2014-03-18 – Tax fraud – sanctions in Hungary and abroad

Untaxed income in foreign bank accounts and tax havens represents a huge loss for the Hungarian budget. Taxpayers also commit fiscal fraud by concealing income, a not insignificant fact, which may incur sanctions set forth in the Act on the Rules of Taxation and, in some cases, in the Criminal Code.

If the National Tax and Customs Administration (NAV) establishes a tax shortfall as part of a tax inspection, the tax authority, based on Act XCII of 2003 on the Rules of Taxation (hereinafter referred to as: the Act on the Rules of Taxation), may impose a tax penalty totalling up to 50% of the amount that the taxpayer failed to pay. If the tax shortfall is related to concealing income, falsifying or destroying documents, books, and records, the tax penalty may even total 200% of the tax shortfall. In addition, the tax authority may also decide to levy a default penalty and a default charge. The amount of the default charge depends on the tax shortfall and the prevailing base interest rate of the central bank.

In some cases, however, provisions of the Criminal Code (hereinafter referred to as: “Btk.”) may also apply. Based on the Btk. anyone who deceives or keeps others deceived in relation to fiscal payment obligations or funds originating from the budget, makes a false statement, conceals facts, or makes unlawful use of discounts related to payment obligations commits fiscal fraud. The Btk. punishes fiscal fraud depending on the amount of the pecuniary damage and the way the crime was committed by imprisonment of 2 to 10 years, whereby the aspects of criminal conspiracy or business-like manner constitute aggravating circumstances. However, the punishment may be alleviated without limitation if the person reimburses the pecuniary damage caused by fiscal fraud up until the submission of the indictment, except in the case of fiscal fraud committed in a criminal conspiracy or in a business-like manner.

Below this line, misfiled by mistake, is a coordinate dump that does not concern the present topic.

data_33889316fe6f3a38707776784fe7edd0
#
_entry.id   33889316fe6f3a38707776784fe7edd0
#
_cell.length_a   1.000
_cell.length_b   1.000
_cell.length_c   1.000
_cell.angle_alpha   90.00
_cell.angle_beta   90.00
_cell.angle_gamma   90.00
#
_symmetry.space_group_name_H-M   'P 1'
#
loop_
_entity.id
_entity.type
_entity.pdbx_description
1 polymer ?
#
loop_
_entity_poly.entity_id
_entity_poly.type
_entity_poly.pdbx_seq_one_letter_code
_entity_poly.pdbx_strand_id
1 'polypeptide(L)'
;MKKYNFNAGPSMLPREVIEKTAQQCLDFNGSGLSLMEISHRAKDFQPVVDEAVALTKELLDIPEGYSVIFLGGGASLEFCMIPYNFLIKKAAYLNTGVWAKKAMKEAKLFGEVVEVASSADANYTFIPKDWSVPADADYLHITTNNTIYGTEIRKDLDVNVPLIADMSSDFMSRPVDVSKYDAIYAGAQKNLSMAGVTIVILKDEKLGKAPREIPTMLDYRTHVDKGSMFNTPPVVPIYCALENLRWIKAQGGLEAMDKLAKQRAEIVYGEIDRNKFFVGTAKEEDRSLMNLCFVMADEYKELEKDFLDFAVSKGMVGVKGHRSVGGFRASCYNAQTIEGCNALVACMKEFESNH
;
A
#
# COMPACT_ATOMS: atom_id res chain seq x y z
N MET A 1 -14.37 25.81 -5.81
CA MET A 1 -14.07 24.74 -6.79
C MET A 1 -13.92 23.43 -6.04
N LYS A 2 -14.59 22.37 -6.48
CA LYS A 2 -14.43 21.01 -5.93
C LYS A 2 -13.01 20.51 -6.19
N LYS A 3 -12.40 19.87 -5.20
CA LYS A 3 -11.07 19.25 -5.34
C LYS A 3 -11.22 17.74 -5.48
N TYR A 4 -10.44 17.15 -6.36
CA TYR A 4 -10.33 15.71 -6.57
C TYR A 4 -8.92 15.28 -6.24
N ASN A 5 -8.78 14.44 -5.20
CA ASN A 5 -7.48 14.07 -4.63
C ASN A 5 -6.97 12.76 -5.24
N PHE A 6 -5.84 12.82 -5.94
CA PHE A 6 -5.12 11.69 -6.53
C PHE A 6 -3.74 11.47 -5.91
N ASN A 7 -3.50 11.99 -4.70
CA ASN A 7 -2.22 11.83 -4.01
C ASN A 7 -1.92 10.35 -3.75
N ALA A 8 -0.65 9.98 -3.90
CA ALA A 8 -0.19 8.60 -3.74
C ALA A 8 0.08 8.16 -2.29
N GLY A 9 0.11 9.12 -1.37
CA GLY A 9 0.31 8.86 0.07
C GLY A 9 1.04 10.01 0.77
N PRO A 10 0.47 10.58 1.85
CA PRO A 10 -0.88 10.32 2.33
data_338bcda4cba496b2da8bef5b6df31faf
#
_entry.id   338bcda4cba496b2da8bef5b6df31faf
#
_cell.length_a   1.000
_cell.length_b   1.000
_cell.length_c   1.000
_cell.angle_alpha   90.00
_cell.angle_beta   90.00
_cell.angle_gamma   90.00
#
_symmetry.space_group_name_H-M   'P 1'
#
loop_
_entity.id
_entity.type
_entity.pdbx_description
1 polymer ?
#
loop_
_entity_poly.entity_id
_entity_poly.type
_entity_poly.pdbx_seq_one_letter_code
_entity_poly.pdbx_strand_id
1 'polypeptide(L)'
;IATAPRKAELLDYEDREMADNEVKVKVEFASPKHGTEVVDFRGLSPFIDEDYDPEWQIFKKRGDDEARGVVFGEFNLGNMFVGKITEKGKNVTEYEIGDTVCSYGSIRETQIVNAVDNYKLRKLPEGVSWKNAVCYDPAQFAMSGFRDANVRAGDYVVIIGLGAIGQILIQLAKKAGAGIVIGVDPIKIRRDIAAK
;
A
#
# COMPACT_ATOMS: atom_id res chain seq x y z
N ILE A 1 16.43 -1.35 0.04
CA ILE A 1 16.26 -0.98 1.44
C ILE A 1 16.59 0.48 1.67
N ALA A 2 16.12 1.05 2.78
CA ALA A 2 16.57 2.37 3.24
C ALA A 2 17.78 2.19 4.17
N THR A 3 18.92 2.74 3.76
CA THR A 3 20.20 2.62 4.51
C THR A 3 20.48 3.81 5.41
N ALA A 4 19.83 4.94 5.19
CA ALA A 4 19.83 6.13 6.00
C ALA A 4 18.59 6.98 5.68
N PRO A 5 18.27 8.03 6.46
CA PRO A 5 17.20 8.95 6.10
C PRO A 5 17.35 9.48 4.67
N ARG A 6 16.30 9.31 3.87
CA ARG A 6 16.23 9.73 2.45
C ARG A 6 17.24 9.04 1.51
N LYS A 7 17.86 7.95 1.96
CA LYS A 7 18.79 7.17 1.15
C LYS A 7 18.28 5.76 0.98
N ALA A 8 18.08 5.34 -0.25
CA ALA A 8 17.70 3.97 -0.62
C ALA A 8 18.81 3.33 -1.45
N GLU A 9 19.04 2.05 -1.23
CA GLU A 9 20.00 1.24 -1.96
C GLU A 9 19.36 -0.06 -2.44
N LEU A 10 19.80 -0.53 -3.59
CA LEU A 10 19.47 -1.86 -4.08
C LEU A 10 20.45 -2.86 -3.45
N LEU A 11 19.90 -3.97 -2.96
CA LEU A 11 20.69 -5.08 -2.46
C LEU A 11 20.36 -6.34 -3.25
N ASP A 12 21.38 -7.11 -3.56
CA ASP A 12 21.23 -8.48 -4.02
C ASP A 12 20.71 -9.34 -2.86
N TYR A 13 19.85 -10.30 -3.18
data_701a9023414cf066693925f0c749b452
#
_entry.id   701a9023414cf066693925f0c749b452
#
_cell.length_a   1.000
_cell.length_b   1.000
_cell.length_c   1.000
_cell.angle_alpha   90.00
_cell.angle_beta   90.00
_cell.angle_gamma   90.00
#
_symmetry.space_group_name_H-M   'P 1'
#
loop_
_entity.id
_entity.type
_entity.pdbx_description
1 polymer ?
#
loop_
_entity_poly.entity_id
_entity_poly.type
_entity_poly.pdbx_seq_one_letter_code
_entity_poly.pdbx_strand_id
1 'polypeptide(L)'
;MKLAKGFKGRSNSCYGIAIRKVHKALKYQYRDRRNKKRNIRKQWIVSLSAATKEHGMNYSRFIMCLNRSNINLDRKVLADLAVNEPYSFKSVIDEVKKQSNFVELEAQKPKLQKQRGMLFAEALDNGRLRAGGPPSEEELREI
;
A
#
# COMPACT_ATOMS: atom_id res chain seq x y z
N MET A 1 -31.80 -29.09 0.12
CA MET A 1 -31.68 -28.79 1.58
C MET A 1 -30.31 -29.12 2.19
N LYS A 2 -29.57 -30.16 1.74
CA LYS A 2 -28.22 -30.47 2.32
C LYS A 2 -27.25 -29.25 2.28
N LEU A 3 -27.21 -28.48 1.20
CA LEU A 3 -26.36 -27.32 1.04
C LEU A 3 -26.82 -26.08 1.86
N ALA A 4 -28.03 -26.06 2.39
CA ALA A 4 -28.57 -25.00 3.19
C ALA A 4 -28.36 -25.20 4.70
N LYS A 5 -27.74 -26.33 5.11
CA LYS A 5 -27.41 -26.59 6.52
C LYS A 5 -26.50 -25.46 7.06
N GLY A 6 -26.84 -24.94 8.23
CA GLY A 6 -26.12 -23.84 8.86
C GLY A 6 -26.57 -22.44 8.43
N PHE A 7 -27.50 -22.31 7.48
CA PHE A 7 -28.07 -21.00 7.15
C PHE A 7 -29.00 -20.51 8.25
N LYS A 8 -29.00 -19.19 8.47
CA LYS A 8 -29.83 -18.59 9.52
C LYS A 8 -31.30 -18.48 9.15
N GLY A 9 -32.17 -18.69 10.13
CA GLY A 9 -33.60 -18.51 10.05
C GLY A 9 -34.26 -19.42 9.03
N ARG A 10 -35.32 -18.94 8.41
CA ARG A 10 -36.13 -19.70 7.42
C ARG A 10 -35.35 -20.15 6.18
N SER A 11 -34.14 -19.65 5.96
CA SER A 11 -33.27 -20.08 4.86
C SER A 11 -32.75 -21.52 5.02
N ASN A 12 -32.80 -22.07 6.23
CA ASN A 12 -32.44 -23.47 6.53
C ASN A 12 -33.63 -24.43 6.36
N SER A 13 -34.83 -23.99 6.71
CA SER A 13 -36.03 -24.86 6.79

If the taxpayer is late in declaring and paying the tax that they failed to pay, depending on the given situation a default penalty and a default charge (200% of the base interest rate of the central bank), or a self-revision penalty equalling the base interest rate of the central bank must be paid. The taxpayer is only entitled to pay the tax shortfall with the self-revision penalty if any tax return for the given period was submitted earlier.

The Act on the Rules of Taxation specifies a statute of limitation on the right for tax assessment, based on which such right lapses five years after the last day of the calendar year in which the tax return or declaration should have been filed. However, in the event of fiscal fraud, the tax assessment right shall not lapse until the statute of limitation for the crime lapses (maximum 10 years).

European countries and governments are determined to repatriate concealed income to home countries and tax it, while in return the authorities promise to alleviate several taxation and criminal law consequences. There was a tax amnesty from January 2009 to December 2012 in Hungary, which enabled taxpayers to bring their income hidden in tax havens back to Hungary, and legalise it by paying a preferential tax. Nowadays, legislation does not provide for genuine tax amnesties concerning offshore assets. The prevailing Stability Savings Account, which differs from previous tax amnesty opportunities, will probably remain controversial for a long time.

Several European countries make use of the legal institution of “voluntary disclosure”, which means that taxpayers voluntarily declare their hidden income. Below is a short summary of this practice in some of the European countries.

In Germany, the authorities punish by charging an annual default interest of 6% based on the amount of tax shortfall in the case of unreported income, and by imprisonment of up to 10 years in serious cases. In the case of “voluntary disclosure” (“Selbstanzeige”), however, payment of the concealed tax and an additional tax rate of 5% exempt the taxpayer from criminal law consequences. In Austria the taxpayer is fully exempt from all criminal law consequences in the case of voluntary disclosure, while in Italy the system of voluntary disclosure is currently being implemented.

Dutch authorities may impose a tax penalty amounting up to 300% of the concealed tax, and punish those who committed fiscal fraud by imprisonment of maximum 6 years. In the case of “voluntary disclosure” the taxpayer is exempt from criminal law consequences until 1 July 2014, after which only the penalties imposed may be reduced, while complete criminal law exemption will no longer be an option.

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